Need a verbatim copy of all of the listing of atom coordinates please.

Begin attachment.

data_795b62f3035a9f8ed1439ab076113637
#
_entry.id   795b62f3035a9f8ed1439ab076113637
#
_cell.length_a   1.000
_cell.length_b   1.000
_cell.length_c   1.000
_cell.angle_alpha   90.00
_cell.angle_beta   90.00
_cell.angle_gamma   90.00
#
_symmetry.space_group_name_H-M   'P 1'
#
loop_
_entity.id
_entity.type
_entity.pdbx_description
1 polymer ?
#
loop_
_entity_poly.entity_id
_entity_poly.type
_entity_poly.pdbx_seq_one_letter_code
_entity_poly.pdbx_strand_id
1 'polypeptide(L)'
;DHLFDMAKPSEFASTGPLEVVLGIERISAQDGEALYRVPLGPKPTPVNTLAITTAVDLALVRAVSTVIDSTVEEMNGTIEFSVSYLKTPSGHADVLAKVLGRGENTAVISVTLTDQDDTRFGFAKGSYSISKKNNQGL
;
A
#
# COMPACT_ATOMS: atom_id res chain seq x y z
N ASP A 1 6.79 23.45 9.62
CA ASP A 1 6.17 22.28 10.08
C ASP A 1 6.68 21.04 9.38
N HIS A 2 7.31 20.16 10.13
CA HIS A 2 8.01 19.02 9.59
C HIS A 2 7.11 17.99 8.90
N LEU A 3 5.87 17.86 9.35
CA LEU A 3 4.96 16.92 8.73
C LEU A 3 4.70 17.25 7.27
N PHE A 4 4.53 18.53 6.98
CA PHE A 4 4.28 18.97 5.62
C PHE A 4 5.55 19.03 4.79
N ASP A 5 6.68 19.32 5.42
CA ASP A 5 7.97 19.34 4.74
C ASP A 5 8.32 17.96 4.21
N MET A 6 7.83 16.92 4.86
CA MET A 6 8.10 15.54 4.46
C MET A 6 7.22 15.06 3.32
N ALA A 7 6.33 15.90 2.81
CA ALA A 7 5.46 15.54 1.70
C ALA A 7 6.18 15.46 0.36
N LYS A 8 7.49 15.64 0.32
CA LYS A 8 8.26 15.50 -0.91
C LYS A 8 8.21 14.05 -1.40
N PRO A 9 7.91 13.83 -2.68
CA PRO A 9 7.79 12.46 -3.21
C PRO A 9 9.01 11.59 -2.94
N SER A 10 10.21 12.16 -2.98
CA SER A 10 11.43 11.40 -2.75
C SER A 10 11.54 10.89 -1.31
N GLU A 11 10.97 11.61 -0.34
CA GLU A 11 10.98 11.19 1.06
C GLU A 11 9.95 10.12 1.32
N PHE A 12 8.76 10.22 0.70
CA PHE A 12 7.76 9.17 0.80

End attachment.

data_795b62f3035a9f8ed1439ab076113637
#
_entry.id   795b62f3035a9f8ed1439ab076113637
#
_cell.length_a   1.000
_cell.length_b   1.000
_cell.length_c   1.000
_cell.angle_alpha   90.00
_cell.angle_beta   90.00
_cell.angle_gamma   90.00
#
_symmetry.space_group_name_H-M   'P 1'
#
loop_
_entity.id
_entity.type
_entity.pdbx_description
1 polymer ?
#
loop_
_entity_poly.entity_id
_entity_poly.type
_entity_poly.pdbx_seq_one_letter_code
_entity_poly.pdbx_strand_id
1 'polypeptide(L)'
;DHLFDMAKPSEFASTGPLEVVLGIERISAQDGEALYRVPLGPKPTPVNTLAITTAVDLALVRAVSTVIDSTVEEMNGTIEFSVSYLKTPSGHADVLAKVLGRGENTAVISVTLTDQDDTRFGFAKGSYSISKKNNQGL
;
A
#
# COMPACT_ATOMS: atom_id res chain seq x y z
N ASP A 1 6.79 23.45 9.62
CA ASP A 1 6.17 22.28 10.08
C ASP A 1 6.68 21.04 9.38
N HIS A 2 7.31 20.16 10.13
CA HIS A 2 8.01 19.02 9.59
C HIS A 2 7.11 17.99 8.90
N LEU A 3 5.87 17.86 9.35
CA LEU A 3 4.96 16.92 8.73
C LEU A 3 4.70 17.25 7.27
N PHE A 4 4.53 18.53 6.98
CA PHE A 4 4.28 18.97 5.62
C PHE A 4 5.55 19.03 4.79
N ASP A 5 6.68 19.32 5.42
CA ASP A 5 7.97 19.34 4.74
C ASP A 5 8.32 17.96 4.21
N MET A 6 7.83 16.92 4.86
CA MET A 6 8.10 15.54 4.46
C MET A 6 7.22 15.06 3.32
N ALA A 7 6.33 15.90 2.81
CA ALA A 7 5.46 15.54 1.70
C ALA A 7 6.18 15.46 0.36
N LYS A 8 7.49 15.64 0.32
CA LYS A 8 8.26 15.50 -0.91
C LYS A 8 8.21 14.05 -1.40
N PRO A 9 7.91 13.83 -2.68
CA PRO A 9 7.79 12.46 -3.21
C PRO A 9 9.01 11.59 -2.94
N SER A 10 10.21 12.16 -2.98
CA SER A 10 11.43 11.40 -2.75
C SER A 10 11.54 10.89 -1.31
N GLU A 11 10.97 11.61 -0.34
CA GLU A 11 10.98 11.19 1.06
C GLU A 11 9.95 10.12 1.32
N PHE A 12 8.76 10.22 0.70
CA PHE A 12 7.76 9.17 0.80